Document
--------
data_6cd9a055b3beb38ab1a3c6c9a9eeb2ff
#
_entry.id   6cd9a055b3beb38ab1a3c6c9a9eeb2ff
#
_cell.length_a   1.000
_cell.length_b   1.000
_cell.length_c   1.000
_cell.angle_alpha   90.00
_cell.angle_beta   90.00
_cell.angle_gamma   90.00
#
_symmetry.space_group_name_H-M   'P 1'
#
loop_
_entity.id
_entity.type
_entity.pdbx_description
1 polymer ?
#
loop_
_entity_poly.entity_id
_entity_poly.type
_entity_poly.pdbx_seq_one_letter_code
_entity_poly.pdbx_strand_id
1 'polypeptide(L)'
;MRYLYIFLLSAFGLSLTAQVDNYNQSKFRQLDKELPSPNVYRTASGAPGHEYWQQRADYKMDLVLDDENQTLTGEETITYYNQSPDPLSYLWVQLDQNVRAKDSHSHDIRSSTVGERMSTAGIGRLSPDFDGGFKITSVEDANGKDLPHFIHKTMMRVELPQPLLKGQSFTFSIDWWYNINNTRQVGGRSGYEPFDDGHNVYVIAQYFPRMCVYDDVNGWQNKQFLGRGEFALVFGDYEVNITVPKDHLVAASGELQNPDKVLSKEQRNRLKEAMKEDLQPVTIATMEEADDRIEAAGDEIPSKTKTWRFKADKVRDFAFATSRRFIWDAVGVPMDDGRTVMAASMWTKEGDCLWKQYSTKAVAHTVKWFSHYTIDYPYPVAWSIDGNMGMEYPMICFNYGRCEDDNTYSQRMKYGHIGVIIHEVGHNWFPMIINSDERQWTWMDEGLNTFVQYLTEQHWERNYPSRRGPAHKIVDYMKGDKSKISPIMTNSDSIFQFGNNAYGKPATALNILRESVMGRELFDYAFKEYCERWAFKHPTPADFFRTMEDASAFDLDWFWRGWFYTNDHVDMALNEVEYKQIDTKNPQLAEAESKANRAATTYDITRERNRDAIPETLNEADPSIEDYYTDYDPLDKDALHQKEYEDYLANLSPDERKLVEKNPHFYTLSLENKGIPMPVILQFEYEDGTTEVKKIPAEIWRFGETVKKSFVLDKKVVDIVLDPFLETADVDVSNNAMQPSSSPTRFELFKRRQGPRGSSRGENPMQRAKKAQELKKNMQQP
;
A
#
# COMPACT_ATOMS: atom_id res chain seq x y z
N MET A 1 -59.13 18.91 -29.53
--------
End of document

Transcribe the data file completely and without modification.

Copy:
data_6cd9a055b3beb38ab1a3c6c9a9eeb2ff
#
_entry.id   6cd9a055b3beb38ab1a3c6c9a9eeb2ff
#
_cell.length_a   1.000
_cell.length_b   1.000
_cell.length_c   1.000
_cell.angle_alpha   90.00
_cell.angle_beta   90.00
_cell.angle_gamma   90.00
#
_symmetry.space_group_name_H-M   'P 1'
#
loop_
_entity.id
_entity.type
_entity.pdbx_description
1 polymer ?
#
loop_
_entity_poly.entity_id
_entity_poly.type
_entity_poly.pdbx_seq_one_letter_code
_entity_poly.pdbx_strand_id
1 'polypeptide(L)'
;MRYLYIFLLSAFGLSLTAQVDNYNQSKFRQLDKELPSPNVYRTASGAPGHEYWQQRADYKMDLVLDDENQTLTGEETITYYNQSPDPLSYLWVQLDQNVRAKDSHSHDIRSSTVGERMSTAGIGRLSPDFDGGFKITSVEDANGKDLPHFIHKTMMRVELPQPLLKGQSFTFSIDWWYNINNTRQVGGRSGYEPFDDGHNVYVIAQYFPRMCVYDDVNGWQNKQFLGRGEFALVFGDYEVNITVPKDHLVAASGELQNPDKVLSKEQRNRLKEAMKEDLQPVTIATMEEADDRIEAAGDEIPSKTKTWRFKADKVRDFAFATSRRFIWDAVGVPMDDGRTVMAASMWTKEGDCLWKQYSTKAVAHTVKWFSHYTIDYPYPVAWSIDGNMGMEYPMICFNYGRCEDDNTYSQRMKYGHIGVIIHEVGHNWFPMIINSDERQWTWMDEGLNTFVQYLTEQHWERNYPSRRGPAHKIVDYMKGDKSKISPIMTNSDSIFQFGNNAYGKPATALNILRESVMGRELFDYAFKEYCERWAFKHPTPADFFRTMEDASAFDLDWFWRGWFYTNDHVDMALNEVEYKQIDTKNPQLAEAESKANRAATTYDITRERNRDAIPETLNEADPSIEDYYTDYDPLDKDALHQKEYEDYLANLSPDERKLVEKNPHFYTLSLENKGIPMPVILQFEYEDGTTEVKKIPAEIWRFGETVKKSFVLDKKVVDIVLDPFLETADVDVSNNAMQPSSSPTRFELFKRRQGPRGSSRGENPMQRAKKAQELKKNMQQP
;
A
#
# COMPACT_ATOMS: atom_id res chain seq x y z
N MET A 1 -59.13 18.91 -29.53